In this systematic review the evidence on the effectiveness of health literacy interventions in the EU published from 1995 until mid-2018 was assessed. There were not a sufficient number of studies with similar outcome measures or similar interventions to consider quantitative analysis (meta-analysis or statistical pooling) of data; therefore a qualitative analysis was performed. The evidence collected gives insight into the gaps in research in the context of the European Union, compared to the evidence presented in the already published reviews outside Europe, and provide recommendations for research. To our knowledge, this is the first systematic review on health literacy interventions in the EU context. The results of this review are compared to the results of reviews in the USA context.

In total, 23 intervention studies were identified. The interventions described in these studies either (a) aimed at improving (aspects of) health literacy, (b) were specifically tailored to different health literacy levels or (c) were general interventions that aimed at improving health outcomes, which described the specific effects for patients with different health literacy or numeracy levels. As was found in other review studies [13, 14, 40] most interventions focus on functional health literacy, fewer (also) target interactive or critical health literacy.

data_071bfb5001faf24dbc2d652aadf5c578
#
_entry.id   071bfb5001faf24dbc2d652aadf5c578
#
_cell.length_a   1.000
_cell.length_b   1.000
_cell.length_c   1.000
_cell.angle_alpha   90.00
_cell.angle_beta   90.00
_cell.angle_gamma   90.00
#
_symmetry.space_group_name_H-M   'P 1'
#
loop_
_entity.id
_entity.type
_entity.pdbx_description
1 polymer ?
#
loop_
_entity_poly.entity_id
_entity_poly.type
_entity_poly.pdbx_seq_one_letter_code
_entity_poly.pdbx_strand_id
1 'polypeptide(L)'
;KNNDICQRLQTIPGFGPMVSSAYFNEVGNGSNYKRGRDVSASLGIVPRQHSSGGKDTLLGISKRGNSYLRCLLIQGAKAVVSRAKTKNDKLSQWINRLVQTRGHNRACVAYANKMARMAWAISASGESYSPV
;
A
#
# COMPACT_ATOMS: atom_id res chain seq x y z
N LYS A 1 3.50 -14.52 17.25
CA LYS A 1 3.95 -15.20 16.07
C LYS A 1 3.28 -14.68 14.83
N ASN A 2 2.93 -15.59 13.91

The studies varied with respect to their study design, measurement instruments and outcomes. Health literacy was also operationalized and measured differently, thus impeding comparability of the results. Most studies did not give information whether their study results were stratified across health literacy levels. This was also concluded in the review of D ‘Eath et al. [40]. As a result of this, it is not possible to measure the impact of interventions on people with varying levels of health literacy. The quality of most studies was weak (15) or moderate (7). Only one was rated as strong. The number of RCT’s or controlled studies was limited.